That’s not to say that the nation should instantly start following all of these findings and recommendations all of the time. In some cases, more research is needed. And in any specific patient’s case, physicians should make decisions based on the individual’s needs and situation; the task force, for example, never meant to say that a 45-year-old woman with a strong family history of breast cancer should avoid mammograms. But increasingly, the nation’s medical establishment is coming to recognize that aggressive treatment can sometimes be as much a problem as certain diseases.

This will be an easier pill for patients to swallow if researchers and policymakers do their best to clarify which issues are financial and which are medical. The studies on palliative care and on surgery for early-stage prostate cancer, for example, clearly fall into the latter category. They didn’t even consider the cost factor of surgery or of efforts to extend life in the late stages of terminal lung cancer. Rather, they were designed to determine what brought about the best results for patients.

CrossFit Chicks: Gretchen Kittelberger


I love this pic.  Gretchen is a strong, amazing athlete and I have talked about her before. I am so inspired by her regularly. How amazing does she look in this picture — strong, determined, focused, bad ass.  Here is a link to her CrossFit bio as well.

I just wanted to give a shout out to a fellow bad ass CrossFit chick this AM.

Combatives Camp with Tony Blauer


This coming weekend I will be attending the Combatives Camp with Tony Blauer Aug 4-5 at CrossFit Rubicon. I’m really excited to learn and meet all the amazing, inspiring people that are coming and not just the ‘special’ guests. The CrossFit community is comprised of amazing, experienced athletes from all walks of life. Going to a workshop or seminar with them is one of the best experiences and you come away with new friends and new skills.  I’m really excited…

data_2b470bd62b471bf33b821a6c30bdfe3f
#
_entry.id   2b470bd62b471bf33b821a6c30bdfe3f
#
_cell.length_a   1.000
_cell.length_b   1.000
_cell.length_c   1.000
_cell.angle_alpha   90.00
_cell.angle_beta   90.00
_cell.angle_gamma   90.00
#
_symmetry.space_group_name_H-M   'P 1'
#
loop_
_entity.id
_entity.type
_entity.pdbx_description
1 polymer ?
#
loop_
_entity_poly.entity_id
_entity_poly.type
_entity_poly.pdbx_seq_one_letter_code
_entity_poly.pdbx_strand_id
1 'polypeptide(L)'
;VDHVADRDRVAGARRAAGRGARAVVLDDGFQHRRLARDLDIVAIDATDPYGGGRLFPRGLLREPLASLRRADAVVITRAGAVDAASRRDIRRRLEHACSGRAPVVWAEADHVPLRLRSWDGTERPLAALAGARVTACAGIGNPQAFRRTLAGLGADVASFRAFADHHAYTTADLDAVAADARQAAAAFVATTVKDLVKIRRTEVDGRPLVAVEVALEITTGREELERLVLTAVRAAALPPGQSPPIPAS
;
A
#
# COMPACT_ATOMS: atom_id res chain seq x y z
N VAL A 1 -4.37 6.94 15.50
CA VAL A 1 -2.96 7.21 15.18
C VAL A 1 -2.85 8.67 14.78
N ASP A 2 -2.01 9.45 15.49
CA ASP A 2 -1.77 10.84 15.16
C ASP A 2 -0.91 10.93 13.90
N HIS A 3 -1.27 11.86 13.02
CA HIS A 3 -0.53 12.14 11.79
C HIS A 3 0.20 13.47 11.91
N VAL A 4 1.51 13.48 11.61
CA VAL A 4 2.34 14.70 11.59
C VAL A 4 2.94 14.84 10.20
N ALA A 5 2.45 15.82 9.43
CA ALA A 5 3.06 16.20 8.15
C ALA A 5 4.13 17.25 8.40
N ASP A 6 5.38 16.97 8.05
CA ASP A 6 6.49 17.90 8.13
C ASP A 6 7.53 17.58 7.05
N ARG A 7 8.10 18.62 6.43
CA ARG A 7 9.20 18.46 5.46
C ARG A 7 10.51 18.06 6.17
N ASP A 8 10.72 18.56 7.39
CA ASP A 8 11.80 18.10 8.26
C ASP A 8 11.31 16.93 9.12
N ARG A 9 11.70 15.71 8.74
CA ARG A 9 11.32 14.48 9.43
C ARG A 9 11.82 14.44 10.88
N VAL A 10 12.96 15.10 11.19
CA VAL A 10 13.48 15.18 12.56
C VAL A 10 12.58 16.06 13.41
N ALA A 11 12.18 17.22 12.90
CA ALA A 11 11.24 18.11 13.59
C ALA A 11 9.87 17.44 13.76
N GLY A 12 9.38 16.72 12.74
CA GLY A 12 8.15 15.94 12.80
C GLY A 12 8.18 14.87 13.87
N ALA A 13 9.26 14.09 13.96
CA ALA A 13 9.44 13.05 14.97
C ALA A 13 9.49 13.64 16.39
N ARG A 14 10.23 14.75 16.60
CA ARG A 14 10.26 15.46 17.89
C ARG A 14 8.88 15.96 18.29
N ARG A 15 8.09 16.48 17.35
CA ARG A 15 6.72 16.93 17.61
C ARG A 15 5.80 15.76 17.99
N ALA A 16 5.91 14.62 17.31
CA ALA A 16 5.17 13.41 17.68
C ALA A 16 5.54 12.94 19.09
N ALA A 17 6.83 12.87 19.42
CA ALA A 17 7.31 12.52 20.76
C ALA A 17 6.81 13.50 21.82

I want to encourage the women out there to not shy away from workshops like this. Yes, they market mostly to guys but the skills learned during them is invaluable whether you are male or female. You really learn how to leverage mental skills with physical approaches to protecting yourself that can be used professionally and personally. Don’t be deterred by predominantly male tone to the marketing. Trust me –  you will come away from the weekend with a lot more knowledge and a sense of empowerment and feeling like a bad ass. Who doesn’t want to feel like a bad ass?

I had trouble sleeping last night. I don’t know if it’s the dark chocolate covered banana I had before bed or what. I am going to go treat free in the evenings for a few days to see if my sleep improves. What I am eating usually is the reason I am having issues so I am going right to the source.

And I woke up to face ANNIE – one of the nasty girls of CrossFit.

800m run

double under practice


  • Double Unders
  • Sit Ups

time: 11:27 (improved my overall time from last attempt: Annie

Hanging with Some Wimpy Kids


The family with Jeff Kinney, author of Diary of a Wimpy Kid

Today we went and saw the new Wimpy Kid Movie before it’s released in the theaters thanks to a connection through CrossFit. The people I get to meet and become friends with spans far and wide! It was such a cute movie. It reminded me of my parents and me parenting. The perfect combo. It’s such a cute story. Go see it when it comes out. You won’t regret it!!

Afterwards I caught on the laundry that has been multiplying in my house and most of it is mine. Life has been so busy there has been no time to do laundry. I know it’s a dire situation when I have no more clean workout pants left. I have A LOT of workout pants!!!

I read a few interesting articles out there that I wanted to share today:

Leadership and Communication